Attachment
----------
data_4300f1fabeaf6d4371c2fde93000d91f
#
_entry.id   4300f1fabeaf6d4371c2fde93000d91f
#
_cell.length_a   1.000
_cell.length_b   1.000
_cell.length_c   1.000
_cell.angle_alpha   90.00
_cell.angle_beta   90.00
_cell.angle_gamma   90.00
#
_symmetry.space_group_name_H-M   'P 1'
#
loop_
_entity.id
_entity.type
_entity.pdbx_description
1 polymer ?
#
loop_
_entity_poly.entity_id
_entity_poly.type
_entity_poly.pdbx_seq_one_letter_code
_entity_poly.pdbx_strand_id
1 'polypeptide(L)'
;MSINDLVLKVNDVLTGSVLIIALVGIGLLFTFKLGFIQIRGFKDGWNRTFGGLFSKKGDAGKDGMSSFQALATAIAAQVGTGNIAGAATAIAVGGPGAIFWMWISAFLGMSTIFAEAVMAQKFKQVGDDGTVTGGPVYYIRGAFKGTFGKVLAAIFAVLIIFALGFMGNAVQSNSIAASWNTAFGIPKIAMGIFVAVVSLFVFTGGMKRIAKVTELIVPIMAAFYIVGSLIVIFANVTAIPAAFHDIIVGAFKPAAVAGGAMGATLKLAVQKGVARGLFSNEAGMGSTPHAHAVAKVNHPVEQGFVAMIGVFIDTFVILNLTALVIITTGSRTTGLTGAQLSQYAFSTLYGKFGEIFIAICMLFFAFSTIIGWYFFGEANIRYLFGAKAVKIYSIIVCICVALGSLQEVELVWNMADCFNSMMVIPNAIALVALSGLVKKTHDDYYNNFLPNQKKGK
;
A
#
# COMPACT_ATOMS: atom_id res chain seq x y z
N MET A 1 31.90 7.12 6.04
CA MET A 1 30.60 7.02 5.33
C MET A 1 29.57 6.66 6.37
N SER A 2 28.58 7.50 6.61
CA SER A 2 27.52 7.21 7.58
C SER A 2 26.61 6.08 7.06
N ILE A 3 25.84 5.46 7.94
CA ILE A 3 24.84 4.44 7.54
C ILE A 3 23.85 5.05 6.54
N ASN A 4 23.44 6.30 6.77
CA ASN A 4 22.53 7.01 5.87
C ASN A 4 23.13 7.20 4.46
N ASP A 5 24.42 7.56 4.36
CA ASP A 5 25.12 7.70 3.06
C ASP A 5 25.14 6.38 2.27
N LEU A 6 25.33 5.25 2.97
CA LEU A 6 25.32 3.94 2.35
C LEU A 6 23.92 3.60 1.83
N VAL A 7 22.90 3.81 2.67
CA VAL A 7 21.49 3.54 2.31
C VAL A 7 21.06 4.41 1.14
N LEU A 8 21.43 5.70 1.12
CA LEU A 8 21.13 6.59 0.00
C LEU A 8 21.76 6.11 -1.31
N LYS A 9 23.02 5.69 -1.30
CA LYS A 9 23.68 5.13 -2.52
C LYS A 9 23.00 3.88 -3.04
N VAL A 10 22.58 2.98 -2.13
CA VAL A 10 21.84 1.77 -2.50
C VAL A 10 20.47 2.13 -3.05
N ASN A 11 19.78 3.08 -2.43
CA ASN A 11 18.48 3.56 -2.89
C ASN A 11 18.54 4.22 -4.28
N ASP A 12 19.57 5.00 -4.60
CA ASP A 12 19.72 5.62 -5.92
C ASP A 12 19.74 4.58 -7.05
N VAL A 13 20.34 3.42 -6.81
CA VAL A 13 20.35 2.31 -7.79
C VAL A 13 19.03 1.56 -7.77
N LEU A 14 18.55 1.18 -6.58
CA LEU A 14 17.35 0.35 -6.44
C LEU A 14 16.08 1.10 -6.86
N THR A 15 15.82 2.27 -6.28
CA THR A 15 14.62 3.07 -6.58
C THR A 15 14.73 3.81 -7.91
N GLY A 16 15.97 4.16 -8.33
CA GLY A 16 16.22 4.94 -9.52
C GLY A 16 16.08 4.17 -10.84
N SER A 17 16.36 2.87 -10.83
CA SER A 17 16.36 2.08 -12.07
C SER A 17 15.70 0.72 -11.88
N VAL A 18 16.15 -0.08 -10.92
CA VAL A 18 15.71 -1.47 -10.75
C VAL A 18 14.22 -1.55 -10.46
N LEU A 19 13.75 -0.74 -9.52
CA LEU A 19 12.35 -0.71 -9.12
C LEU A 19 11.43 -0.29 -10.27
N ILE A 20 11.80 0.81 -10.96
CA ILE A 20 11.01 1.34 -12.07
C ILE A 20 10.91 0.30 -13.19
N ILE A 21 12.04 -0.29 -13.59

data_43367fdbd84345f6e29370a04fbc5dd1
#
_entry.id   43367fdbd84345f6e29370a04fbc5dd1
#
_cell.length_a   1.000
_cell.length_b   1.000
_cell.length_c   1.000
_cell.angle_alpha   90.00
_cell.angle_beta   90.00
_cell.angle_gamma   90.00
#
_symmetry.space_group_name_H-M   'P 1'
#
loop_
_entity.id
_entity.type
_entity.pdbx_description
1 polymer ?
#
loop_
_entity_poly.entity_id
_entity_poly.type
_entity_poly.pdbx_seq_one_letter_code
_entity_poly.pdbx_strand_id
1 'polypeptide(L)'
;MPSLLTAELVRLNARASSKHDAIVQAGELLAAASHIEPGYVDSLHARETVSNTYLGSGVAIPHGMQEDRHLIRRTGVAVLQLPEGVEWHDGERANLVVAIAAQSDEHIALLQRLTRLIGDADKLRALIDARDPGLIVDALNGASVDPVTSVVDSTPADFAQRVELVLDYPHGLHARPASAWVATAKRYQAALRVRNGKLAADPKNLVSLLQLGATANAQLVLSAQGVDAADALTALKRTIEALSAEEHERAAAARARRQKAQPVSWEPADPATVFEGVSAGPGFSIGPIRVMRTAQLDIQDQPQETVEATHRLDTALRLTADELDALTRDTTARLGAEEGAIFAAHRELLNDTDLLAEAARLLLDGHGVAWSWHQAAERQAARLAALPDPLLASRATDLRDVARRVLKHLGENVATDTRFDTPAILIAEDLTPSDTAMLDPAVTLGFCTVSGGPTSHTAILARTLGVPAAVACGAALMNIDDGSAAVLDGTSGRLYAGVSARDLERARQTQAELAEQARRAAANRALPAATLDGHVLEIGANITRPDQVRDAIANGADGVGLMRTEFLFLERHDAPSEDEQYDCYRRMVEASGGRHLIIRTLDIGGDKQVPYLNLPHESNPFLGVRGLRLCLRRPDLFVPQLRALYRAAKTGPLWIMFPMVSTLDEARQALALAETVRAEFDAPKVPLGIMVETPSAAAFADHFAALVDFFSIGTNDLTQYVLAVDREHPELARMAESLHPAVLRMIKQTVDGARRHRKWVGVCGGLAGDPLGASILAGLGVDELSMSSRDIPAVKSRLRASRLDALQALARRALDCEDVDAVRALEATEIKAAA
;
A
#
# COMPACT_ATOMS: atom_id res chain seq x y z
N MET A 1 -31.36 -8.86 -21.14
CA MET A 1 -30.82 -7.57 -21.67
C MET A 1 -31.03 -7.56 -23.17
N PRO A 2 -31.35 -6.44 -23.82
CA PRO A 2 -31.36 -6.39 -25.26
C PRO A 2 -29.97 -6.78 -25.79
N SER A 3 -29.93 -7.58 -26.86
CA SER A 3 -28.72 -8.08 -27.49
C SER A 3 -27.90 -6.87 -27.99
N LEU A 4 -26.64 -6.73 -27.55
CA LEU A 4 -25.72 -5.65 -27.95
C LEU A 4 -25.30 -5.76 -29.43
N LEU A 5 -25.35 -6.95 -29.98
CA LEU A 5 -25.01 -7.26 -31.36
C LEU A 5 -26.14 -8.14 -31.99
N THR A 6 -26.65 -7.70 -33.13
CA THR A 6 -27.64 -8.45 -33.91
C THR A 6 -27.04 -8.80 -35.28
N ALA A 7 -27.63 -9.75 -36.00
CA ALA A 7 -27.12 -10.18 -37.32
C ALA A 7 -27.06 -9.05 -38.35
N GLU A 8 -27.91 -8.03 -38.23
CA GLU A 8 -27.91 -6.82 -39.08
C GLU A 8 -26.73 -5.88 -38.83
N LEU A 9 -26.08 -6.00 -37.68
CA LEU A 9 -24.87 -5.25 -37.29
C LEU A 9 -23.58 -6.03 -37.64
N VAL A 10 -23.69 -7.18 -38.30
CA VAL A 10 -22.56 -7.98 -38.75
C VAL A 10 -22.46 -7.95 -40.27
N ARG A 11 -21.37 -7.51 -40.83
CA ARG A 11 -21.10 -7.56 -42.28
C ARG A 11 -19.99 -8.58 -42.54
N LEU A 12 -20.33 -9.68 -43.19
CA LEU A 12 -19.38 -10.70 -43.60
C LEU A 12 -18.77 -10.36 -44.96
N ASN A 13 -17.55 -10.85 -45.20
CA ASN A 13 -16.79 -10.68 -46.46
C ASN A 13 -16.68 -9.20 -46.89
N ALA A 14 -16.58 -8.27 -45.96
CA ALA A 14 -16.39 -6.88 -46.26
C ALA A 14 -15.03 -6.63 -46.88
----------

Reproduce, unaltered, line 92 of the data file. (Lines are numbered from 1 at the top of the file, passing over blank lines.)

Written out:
data_43367fdbd84345f6e29370a04fbc5dd1